New Reasons for Outrage Over Persistence of Healthcare Disparities: Ignorance and Neglect
Although various studies indicate that lower socio-economic status is the most powerful determinant of health, there have been a plethora of studies over the past two decades showing that there are disparities in access and outcomes of care between whites and communities of color, especially black and brown. Tellingly, these disparities even occur in the Medicare system, where there is a presumption of equal access. Race and socio-economic status are regrettably important factors in determining life expectancy. There has been a persistent gap in mortality between whites and blacks for many decades, with one study showing that blacks suffer approximately 800,000 “excessive deaths” over a 10-year period relative to whites. More recently, studies have demonstrated that the wealthiest Americans live more than 8 years longer than less wealthy Americans and, tragically, color is still a marker for poverty in our country.
In 2002, The Institute of Medicine issued a report, “Unequal Treatment: Confronting Racial and Ethnic Disparities in Health Care.” The report described basic factors that support the persistence of racially-based healthcare disparities: differences in patient preferences, unfair and inequitable operations of the healthcare system, and frank racism and discrimination.
Black and White Pain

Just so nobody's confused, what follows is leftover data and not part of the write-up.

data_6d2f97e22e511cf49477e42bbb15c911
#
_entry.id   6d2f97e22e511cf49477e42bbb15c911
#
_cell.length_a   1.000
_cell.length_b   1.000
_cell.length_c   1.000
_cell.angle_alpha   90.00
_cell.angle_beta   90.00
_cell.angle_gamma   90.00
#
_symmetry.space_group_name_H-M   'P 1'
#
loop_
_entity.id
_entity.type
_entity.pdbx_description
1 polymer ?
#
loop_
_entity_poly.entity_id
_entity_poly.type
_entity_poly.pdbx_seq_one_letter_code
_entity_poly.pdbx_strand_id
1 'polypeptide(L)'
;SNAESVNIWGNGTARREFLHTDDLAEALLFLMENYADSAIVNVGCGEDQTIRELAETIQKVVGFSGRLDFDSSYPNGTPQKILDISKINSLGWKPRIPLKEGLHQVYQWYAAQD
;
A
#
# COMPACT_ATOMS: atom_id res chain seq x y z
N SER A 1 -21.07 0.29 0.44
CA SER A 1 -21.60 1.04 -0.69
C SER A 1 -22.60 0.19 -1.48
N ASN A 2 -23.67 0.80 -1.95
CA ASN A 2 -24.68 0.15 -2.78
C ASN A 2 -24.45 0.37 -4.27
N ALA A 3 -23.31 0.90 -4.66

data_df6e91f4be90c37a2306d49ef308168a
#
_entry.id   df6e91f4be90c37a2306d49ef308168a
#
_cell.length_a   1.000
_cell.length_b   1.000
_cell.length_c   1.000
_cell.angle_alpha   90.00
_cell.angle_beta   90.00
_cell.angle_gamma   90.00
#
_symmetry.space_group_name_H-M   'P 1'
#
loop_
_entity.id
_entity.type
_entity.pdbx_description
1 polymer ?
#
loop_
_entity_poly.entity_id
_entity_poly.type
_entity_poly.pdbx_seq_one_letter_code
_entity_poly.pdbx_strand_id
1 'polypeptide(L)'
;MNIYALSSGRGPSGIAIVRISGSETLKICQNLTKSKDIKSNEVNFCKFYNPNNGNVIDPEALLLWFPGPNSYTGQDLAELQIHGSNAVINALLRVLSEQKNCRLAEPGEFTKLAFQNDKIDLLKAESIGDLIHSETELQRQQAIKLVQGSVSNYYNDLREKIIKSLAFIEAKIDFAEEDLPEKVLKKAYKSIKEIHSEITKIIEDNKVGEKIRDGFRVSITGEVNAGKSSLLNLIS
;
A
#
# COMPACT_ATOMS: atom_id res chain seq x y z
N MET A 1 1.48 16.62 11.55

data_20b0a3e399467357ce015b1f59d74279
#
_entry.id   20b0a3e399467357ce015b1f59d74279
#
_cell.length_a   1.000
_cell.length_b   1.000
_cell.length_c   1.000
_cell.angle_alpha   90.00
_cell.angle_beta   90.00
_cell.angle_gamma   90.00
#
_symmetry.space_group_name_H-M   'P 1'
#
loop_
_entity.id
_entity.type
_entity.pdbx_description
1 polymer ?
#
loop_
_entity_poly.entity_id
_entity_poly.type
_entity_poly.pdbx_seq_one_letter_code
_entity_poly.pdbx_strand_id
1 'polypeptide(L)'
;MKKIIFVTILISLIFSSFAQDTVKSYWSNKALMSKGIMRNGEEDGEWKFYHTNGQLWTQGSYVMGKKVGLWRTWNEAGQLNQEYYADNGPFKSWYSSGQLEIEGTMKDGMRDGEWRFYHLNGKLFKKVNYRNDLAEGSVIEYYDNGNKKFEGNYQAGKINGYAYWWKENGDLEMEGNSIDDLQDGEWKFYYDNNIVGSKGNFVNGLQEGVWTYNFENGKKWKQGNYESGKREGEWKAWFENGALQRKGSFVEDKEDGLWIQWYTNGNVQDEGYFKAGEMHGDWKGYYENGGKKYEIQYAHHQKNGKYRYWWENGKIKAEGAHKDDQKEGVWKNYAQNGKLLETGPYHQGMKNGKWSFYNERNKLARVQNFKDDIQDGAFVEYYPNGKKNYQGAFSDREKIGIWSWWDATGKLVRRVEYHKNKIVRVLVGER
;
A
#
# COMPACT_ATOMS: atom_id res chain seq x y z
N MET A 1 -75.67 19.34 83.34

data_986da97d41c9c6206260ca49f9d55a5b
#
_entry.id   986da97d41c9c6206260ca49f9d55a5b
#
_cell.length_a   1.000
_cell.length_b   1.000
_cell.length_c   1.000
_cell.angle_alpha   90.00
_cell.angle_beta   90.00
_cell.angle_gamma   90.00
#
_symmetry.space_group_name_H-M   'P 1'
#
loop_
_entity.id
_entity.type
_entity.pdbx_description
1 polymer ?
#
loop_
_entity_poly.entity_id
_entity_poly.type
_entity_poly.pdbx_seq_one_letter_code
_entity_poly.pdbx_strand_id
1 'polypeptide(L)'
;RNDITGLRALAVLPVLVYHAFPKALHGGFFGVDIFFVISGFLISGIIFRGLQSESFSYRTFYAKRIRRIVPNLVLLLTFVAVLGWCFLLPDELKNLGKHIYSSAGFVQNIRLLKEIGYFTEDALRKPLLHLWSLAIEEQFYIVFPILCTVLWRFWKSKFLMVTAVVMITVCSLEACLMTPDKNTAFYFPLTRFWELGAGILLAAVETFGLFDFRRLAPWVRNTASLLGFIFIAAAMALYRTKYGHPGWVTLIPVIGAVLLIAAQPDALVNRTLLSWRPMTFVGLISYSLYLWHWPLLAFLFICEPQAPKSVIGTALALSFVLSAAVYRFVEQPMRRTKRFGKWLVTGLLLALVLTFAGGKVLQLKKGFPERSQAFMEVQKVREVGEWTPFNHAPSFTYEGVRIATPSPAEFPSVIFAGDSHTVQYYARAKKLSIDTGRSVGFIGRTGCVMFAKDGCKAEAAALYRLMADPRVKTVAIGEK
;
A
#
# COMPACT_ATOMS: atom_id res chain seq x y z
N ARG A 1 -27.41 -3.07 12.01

Now, a recent spate of articles adds THREE more factors responsible for persistence of healthcare disparities: ignorance, neglect, and lack of conviction to change the status quo. Earlier this month the National Academy of Sciences published the results of a University of Virginia study in which 222 white medical students and residents were asked to rate on a scale of zero to 10 pain levels they would associate with two mock pain cases – for both a white and black patient. It was not surprising that the students rated pain lower for black patients than whites and chose less aggressive treatment options for people of color, because disparities in pain assessment and treatment have been reported for decades. The students were simply reflecting this unfortunate reality.
More disturbing were the reasons underlying the students’ choices. For example, 8% and 14% of first- and second-year medical students, respectively, endorsed the belief that “blacks’ nerve endings are less sensitive than whites’” and 29% of first-year and 17% of second-year medical students endorsed the belief that “black people’s blood coagulates more quickly than whites’.” On average, about 50% of participants reported that at least one of the false belief items as probably or definitely true.
These and other responses reflect frankly racist myths and misconceptions and conform to stereotypes that many of us had hoped were long ago vanquished. Of great importance, the study also found that “racial bias in pain perception is associated with racial bias in pain treatment recommendations.”
Explaining the Bias